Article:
A middle-aged, middle-class couple—Jeetender and Priyamvada—become pregnant. They already have two sons—Nakul, 25, and Gullar, a high school student. Though confused and apprehensive, Priyamvada, a homemaker, gives into her maternal instinct and decides against aborting the baby. Jeetender, a railway official and a doting husband, stands by his wife’s decision and breaks the news to the rest of the family. All hell is let loose. As Gullar’s school-mates make fun of him and Nakul’s relationship with his girlfriend turns rocky, they start resenting their parents. Priyamvada’s mother-in-law’s taunts turn more acerbic, blaming her for the ‘misadventure’. The family becomes the butt of jokes among relatives, friends, and neighbours. But the public ridicule eventually brings the family together with the sons and the mother-inlaw standing by Jeetender and Priyamvada and all’s well again.
Badhaai Ho, a heart-warming tale of extraordinary circumstances that ordinary folk find themselves in, could well have been the plot of a so-called art film or ‘parallel cinema’ in the 1980s: A film that received critical ac - claim but little commercial success. Think of the 1983 film Jaane Bhi Do Yaaro directed by Kundan Shah. A dark social satire starring Naseeruddin Shah and Ravi Baswani, it told the story of the corrupt nexus between politicians, real estate developers, and the media. The film fared poorly at the box office when it released. But with subsequent airing on television in the years that followed, it grew on people and is now a cult film.
Fortuitously, the 2018 comedy-drama, Badhaai Ho, didn’t have to wait as long as Jaane Bhi Do Yaaro to be recognised by the masses. Not only did the film, directed by Amit Sharma and produced by Junglee Pictures and Chrome Pictures, receive critical acclaim, it also went on to become one of the most profitable films in 2018. Made with a budget of ₹22 crore, it raked in close to ₹137 crore at the box office in India. That in itself gives the film a staggering return on investment (RoI) of close to 522%. With other sources of revenue such as the sale of cable, satellite, digital broadcast, and music rights thrown in, Badhaai Ho is estimated to have fetched a revenue of ₹221 crore. How’s that for commercial success?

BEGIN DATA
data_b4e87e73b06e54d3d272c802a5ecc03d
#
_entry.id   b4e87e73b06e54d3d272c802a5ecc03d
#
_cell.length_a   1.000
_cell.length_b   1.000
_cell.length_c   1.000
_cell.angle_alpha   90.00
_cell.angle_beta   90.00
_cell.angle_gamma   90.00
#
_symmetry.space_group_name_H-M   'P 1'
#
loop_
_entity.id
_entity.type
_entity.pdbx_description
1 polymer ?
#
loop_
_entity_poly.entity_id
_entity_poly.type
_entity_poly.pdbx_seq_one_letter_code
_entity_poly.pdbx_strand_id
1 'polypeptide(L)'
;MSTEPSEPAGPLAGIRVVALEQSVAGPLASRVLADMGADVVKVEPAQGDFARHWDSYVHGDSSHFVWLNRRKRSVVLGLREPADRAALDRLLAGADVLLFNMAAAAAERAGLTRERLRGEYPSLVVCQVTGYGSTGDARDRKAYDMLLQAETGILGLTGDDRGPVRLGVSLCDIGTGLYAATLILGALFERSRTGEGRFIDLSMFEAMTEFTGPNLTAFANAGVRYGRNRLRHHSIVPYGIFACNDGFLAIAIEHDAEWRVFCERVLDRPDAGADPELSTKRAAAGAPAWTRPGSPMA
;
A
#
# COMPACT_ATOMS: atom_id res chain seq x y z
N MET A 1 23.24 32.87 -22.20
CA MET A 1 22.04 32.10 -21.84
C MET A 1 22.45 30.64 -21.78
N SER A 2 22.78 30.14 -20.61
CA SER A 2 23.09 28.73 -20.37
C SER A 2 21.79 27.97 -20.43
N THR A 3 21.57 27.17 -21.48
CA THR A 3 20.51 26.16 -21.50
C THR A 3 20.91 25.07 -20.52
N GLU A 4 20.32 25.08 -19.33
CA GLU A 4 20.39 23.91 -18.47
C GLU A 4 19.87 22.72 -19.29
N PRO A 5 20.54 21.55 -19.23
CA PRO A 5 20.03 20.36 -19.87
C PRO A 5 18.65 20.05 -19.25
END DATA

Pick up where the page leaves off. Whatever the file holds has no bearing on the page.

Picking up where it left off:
In India, the 1990s and the early 2000s were characterised by masala movies. These stories would have an ensemble cast of top stars, would very often narrate the tales of Indians residing abroad (mostly in the U.S. or the U.K.), and contain the usual tropes—song, dance, romance, action, family drama, and some humour (often slapstick).
But much has changed in Bollywood, as the Hindi film industry is popularly called, in the last few years. It has been a revolutionary period marked by the emergence of a new wave of bold storytellers, directors, and actors who aren’t afraid to experiment with different kinds of content. The focus has been on bringing to life real and relatable stories, often set in India’s smaller towns and cities, which tug at the heartstrings of cinephiles, who have embraced this kind of neo-Indian cinema. Very often, these films aren’t head - lined by Bollywood’s megastars, but that hasn’t denied them commercial success.
In the process, a new set of actors are becoming stars in their own right. Ayushmann Khurrana, who played Nakul in Badhaai Ho, is arguably one of the most successful actors of 2018. His other release last year, Andhadhun, a dark comedy crime thriller directed by Sriram Raghavan, made around ₹73 crore at the box office, or an RoI of 263%. Andhadhun, which also stars acclaimed actor Tabu, is based on French short film L’Accordeur and is the story of a pianist pretending to be blind who becomes embroiled in a murder. Or take Rajkummar Rao, whose horror-comedy Stree was the most profitable film of 2018, earning close to ₹130 crore at the box office or an RoI of 548%. Stree, which also stars Shraddha Kapoor and Pankaj Tripathi in pivotal roles, is a satire on the state of women empowerment in the country. It narrates the story of a small town, Chanderi, where the menfolk are scared of stepping out alone at night, lest they be stripped and kidnapped by a female ghost. On the flip side, three of 2018’s much touted big-budget films, headlined by arguably the three biggest names in the industry— Shah Rukh Khan, Salman Khan and Aamir Khan—failed to impress audiences. Shah Rukh’s Zero, Salman’s Race 3, and Aamir’s Thugs of Hindostan proved to be damp squibs.
Sneha Rajani, deputy president and head of motion pictures at Sony Pictures Networks India (SPN), says the shift in tastes of audiences is something she has noticed since 2015, when SPN co-produced Piku with Rising Sun Films, which is promoted by the movie’s director Shoojit Sircar and Ronnie Lahiri. Starring Deepika Padukone, Amitabh Bachchan, and Irrfan Khan, Piku explored the relationship between a daughter and her ageing grumpy father obsessed with his bowel movements. The film yielded better returns than Salman Khan-starrer Prem Ratan Dhan Payo, which also released in the same year.
“If one digs deeper, one will find that the exposure that the audience has to a variety of content out there from across the world is the reason for the shift in preferences,” Rajani says. “It has broadened people’s acceptance of different topics and subjects and they are willing to accept good stories over superficial performances.”